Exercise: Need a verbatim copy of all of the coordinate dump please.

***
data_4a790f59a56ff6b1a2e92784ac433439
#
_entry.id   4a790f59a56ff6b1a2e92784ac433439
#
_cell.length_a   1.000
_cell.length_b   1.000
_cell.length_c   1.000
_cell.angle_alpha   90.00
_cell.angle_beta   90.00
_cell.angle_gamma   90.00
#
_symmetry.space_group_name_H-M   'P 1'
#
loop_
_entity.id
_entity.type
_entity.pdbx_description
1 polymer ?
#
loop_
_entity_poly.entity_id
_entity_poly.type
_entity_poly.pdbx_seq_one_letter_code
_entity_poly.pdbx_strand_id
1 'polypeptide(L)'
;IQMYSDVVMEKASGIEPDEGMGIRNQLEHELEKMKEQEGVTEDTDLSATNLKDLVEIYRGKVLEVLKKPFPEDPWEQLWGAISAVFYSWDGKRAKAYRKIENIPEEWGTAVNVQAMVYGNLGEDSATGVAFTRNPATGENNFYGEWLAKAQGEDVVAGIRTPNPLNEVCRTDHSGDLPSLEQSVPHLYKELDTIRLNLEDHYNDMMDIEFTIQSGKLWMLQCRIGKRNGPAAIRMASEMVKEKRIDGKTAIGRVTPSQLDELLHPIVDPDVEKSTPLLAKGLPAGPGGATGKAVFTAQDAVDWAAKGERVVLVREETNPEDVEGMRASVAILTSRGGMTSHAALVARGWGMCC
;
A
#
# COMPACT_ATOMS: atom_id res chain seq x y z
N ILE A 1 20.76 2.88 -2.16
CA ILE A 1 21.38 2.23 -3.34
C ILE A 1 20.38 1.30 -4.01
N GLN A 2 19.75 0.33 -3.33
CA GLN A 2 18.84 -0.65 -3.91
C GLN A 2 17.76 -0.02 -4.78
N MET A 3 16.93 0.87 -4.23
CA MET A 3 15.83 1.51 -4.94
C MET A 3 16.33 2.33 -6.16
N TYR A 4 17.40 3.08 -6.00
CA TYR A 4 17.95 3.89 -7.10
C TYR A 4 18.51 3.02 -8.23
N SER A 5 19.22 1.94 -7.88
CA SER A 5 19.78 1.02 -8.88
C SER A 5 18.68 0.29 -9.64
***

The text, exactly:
data_4a790f59a56ff6b1a2e92784ac433439
#
_entry.id   4a790f59a56ff6b1a2e92784ac433439
#
_cell.length_a   1.000
_cell.length_b   1.000
_cell.length_c   1.000
_cell.angle_alpha   90.00
_cell.angle_beta   90.00
_cell.angle_gamma   90.00
#
_symmetry.space_group_name_H-M   'P 1'
#
loop_
_entity.id
_entity.type
_entity.pdbx_description
1 polymer ?
#
loop_
_entity_poly.entity_id
_entity_poly.type
_entity_poly.pdbx_seq_one_letter_code
_entity_poly.pdbx_strand_id
1 'polypeptide(L)'
;IQMYSDVVMEKASGIEPDEGMGIRNQLEHELEKMKEQEGVTEDTDLSATNLKDLVEIYRGKVLEVLKKPFPEDPWEQLWGAISAVFYSWDGKRAKAYRKIENIPEEWGTAVNVQAMVYGNLGEDSATGVAFTRNPATGENNFYGEWLAKAQGEDVVAGIRTPNPLNEVCRTDHSGDLPSLEQSVPHLYKELDTIRLNLEDHYNDMMDIEFTIQSGKLWMLQCRIGKRNGPAAIRMASEMVKEKRIDGKTAIGRVTPSQLDELLHPIVDPDVEKSTPLLAKGLPAGPGGATGKAVFTAQDAVDWAAKGERVVLVREETNPEDVEGMRASVAILTSRGGMTSHAALVARGWGMCC
;
A
#
# COMPACT_ATOMS: atom_id res chain seq x y z
N ILE A 1 20.76 2.88 -2.16
CA ILE A 1 21.38 2.23 -3.34
C ILE A 1 20.38 1.30 -4.01
N GLN A 2 19.75 0.33 -3.33
CA GLN A 2 18.84 -0.65 -3.91
C GLN A 2 17.76 -0.02 -4.78
N MET A 3 16.93 0.87 -4.23
CA MET A 3 15.83 1.51 -4.94
C MET A 3 16.33 2.33 -6.16
N TYR A 4 17.40 3.08 -6.00
CA TYR A 4 17.95 3.89 -7.10
C TYR A 4 18.51 3.02 -8.23
N SER A 5 19.22 1.94 -7.88
CA SER A 5 19.78 1.02 -8.88
C SER A 5 18.68 0.29 -9.64